alternative form of piety, distinct from, and sometimes in competition with, the work of the secular clergy.
It scarcely seemed likely in the eighteenth century that a Russian religious revival would be carried on a monastic 'wave of holiness'. Monasticism was a prime target of the Spiritual Regulation, and since Peter's immediate successors did nothing to mitigate his hostility to 'useless' contemplation, the number of religious of both sexes almost halved from 25,207 in 1724 to 14,282 in 1738. Prompted by urgent fiscal need in the wake of the Seven Years War, Catherine II took the antimonastic trend to its logical conclusion by expropriating the monasteries' lands and peasantry in 1764. Some 496 Russian houses were abolished in the process, 136 of them convents.54 Apart from the Trinity lavra at Sergiev Posad, the Alexander Nevsky lavra founded by Peter I in his new capital, and the Chudov monastery in the Moscow Kremlin, only 67 convents and 319 monasteries survived the empress's reform outside Ukraine, 161 of which were entitled to no official endowment under the new regulations. Yet the nadir was still to come. For the next thirty years, even the limited establishments of the remaining houses proved impossible to fill as aspirants were inhibited from taking their vows by a combination of explicit imperial disapproval and a covert attack on monastic values by archpriest Petr Alekseev of Moscow's Archangel Cathedral, a prominent member of the white clergy, who was anxious to discredit Metropolitan Platon.55 Had Potemkin prevailed, the consequences might have been still more severe. In 1786, the theologically adept prince, who twelve years earlier had himself ostentatiously retreated to the Alexander Nevsky lavra during a period of personal crisis, argued that no more than three monasteries were required for 'straightforward monks' in the whole of Russia: the remainder should be either closed or converted to hospitals, schools and almshouses.56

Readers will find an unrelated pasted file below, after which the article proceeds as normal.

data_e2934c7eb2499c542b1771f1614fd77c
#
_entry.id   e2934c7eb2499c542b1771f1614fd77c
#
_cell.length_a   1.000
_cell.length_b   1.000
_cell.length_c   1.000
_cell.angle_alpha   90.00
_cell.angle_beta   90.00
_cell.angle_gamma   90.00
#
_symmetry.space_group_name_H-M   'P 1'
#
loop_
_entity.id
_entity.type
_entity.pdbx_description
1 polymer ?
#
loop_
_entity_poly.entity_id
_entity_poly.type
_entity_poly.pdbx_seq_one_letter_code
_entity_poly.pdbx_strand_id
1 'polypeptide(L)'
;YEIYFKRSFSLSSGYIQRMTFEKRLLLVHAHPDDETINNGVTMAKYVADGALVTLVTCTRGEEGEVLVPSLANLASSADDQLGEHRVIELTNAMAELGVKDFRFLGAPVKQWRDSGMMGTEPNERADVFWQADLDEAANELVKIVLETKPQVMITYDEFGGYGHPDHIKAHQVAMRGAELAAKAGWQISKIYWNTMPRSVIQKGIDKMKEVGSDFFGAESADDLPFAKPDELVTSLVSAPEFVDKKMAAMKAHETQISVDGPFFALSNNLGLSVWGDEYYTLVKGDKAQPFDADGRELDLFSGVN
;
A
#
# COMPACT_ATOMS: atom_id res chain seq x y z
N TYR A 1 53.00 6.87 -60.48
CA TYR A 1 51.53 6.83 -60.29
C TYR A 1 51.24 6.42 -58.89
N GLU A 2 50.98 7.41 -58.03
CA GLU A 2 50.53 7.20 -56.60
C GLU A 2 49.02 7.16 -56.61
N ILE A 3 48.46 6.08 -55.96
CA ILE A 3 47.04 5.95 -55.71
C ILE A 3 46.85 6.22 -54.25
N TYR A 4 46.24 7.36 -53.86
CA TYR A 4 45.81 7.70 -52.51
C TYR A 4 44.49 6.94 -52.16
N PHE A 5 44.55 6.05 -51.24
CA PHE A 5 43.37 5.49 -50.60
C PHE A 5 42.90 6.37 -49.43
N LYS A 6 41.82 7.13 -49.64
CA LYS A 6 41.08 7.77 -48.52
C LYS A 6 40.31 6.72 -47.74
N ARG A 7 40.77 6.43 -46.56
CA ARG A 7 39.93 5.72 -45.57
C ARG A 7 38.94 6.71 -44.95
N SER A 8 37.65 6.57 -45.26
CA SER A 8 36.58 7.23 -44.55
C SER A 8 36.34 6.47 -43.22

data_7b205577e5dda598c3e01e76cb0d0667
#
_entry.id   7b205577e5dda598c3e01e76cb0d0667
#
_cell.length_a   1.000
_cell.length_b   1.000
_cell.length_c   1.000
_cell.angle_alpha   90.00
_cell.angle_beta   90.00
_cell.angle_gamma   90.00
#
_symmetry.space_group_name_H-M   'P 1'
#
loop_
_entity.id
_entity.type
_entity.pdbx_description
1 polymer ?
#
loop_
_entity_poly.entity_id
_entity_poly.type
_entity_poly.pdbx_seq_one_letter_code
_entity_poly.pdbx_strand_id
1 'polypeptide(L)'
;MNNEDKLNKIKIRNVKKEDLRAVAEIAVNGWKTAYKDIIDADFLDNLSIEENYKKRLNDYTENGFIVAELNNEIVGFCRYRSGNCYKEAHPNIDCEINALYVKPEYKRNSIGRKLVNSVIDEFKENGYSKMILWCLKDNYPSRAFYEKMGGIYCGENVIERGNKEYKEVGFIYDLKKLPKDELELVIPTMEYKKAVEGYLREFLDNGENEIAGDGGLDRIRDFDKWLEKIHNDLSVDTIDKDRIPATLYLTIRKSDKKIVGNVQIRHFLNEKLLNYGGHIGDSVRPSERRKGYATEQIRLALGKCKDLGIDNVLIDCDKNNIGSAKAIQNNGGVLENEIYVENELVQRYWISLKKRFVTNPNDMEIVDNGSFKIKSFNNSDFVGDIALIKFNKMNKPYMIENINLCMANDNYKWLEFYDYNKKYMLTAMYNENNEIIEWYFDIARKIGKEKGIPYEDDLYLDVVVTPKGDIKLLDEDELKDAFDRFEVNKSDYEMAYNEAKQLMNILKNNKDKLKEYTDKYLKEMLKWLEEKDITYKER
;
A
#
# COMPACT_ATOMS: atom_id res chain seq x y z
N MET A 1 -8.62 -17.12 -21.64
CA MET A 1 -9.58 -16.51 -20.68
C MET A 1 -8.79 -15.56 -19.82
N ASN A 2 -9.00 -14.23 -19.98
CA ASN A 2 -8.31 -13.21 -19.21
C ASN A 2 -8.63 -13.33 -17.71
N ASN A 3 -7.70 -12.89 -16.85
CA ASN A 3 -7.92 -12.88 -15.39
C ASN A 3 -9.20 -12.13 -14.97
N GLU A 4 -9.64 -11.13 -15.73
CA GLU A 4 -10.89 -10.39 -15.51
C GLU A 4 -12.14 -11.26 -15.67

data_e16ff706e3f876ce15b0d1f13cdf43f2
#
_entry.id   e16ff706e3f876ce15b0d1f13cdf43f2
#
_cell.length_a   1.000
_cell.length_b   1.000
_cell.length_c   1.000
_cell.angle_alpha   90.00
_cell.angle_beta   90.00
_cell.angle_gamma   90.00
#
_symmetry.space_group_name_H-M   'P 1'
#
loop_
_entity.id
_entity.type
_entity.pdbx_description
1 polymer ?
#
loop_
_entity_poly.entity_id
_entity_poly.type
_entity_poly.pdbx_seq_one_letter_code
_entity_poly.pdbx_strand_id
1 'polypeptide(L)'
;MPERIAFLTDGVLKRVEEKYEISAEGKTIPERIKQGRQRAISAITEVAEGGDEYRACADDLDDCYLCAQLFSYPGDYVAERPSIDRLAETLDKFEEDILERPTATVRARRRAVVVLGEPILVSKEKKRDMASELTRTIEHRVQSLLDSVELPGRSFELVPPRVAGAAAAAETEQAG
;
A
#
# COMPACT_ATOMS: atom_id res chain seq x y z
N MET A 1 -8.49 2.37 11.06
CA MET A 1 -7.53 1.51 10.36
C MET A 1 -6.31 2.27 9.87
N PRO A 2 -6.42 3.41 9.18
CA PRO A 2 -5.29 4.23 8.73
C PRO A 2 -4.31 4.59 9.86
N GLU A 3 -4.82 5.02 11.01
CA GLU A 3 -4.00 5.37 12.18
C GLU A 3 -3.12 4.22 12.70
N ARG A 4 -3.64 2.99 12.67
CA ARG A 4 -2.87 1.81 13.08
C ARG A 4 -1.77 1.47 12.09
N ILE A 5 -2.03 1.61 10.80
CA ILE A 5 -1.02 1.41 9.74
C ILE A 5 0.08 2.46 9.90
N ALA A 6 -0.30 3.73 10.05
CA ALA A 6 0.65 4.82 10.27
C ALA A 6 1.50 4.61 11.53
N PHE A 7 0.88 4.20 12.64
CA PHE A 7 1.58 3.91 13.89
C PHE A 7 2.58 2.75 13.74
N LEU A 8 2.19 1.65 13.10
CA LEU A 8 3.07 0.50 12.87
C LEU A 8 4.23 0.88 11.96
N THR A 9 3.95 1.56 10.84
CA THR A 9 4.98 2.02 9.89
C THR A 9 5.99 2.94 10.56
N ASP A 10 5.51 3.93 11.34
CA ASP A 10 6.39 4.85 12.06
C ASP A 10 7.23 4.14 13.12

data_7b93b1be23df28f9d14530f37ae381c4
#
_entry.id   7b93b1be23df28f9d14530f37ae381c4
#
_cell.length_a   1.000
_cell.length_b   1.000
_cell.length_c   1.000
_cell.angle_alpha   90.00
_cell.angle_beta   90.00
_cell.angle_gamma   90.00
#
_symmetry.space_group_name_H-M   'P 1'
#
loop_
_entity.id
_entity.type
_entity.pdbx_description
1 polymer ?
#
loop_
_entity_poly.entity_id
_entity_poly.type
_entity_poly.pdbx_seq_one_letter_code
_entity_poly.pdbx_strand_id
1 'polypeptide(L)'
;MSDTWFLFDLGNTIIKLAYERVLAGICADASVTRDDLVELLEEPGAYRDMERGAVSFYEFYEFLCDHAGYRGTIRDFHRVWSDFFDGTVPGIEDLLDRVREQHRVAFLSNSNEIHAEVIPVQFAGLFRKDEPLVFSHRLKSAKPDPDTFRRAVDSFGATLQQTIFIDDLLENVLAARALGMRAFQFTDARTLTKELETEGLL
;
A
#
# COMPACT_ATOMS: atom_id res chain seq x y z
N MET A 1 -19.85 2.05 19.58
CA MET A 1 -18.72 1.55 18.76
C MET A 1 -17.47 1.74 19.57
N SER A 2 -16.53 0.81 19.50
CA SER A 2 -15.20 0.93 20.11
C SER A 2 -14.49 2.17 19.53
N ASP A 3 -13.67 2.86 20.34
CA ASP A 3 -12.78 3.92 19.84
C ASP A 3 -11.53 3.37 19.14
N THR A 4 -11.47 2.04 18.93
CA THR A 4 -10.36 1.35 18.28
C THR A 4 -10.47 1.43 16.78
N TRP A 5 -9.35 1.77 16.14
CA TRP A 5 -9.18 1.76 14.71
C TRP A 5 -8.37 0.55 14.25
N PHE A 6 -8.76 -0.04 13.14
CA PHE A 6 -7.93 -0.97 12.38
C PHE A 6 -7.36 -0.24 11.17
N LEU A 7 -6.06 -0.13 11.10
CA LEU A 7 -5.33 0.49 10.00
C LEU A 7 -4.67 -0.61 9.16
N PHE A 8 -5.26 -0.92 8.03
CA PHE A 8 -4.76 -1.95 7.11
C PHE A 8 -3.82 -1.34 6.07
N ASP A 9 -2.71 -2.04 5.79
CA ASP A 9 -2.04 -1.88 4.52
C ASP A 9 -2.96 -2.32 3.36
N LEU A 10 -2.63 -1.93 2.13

This grim picture helps to explain why only three monks were resident at Optina pustyn by the turn of the century, one of whom was blind.57 Yet it was from a hermitage attached to this monastery in Kaluga province that three
54 V V Zverinskii, Materialy dlia istoriko-topograficheskago issledovaniia o pravoslavnykh monastyriakh v Rossiiskoi imperii (St Petersburg: V Bezobrazov, 1890-97), 1, x-xii.
55 B. V Titlinov, Gavriil Petrov: Mitropolit novgorodskii i sanktpeterburgskii: ego zhizn' i deia-tel'nost',vsviazi s tserkovnymi delami togovremeni (Petrograd: M. Merkushev, 1916), 681-714; O. A. Tsapina, 'Secularization and opposition in the time of Catherine the Great', in Religion andpolitics in enlightenment Europe, ed.J. E. Bradley and D. K. Van Kley (Notre Dame, IN: University of Notre Dame Press, 2001), 342-3, 350-71.
56 Quoted inextenso by N. N. Lisovoi, 'Vosemnadtsatyi vekvistorii russkogo monashestva', in MonashestvoimonastyrivRossii:XI-XXveka, ed. N. V Sinitsyna (Moscow: Nauka, 2002), 200-1.
57 J. B. Dunlop, Staretz Amvrosy (London: Mowbrays, 1975), 33.
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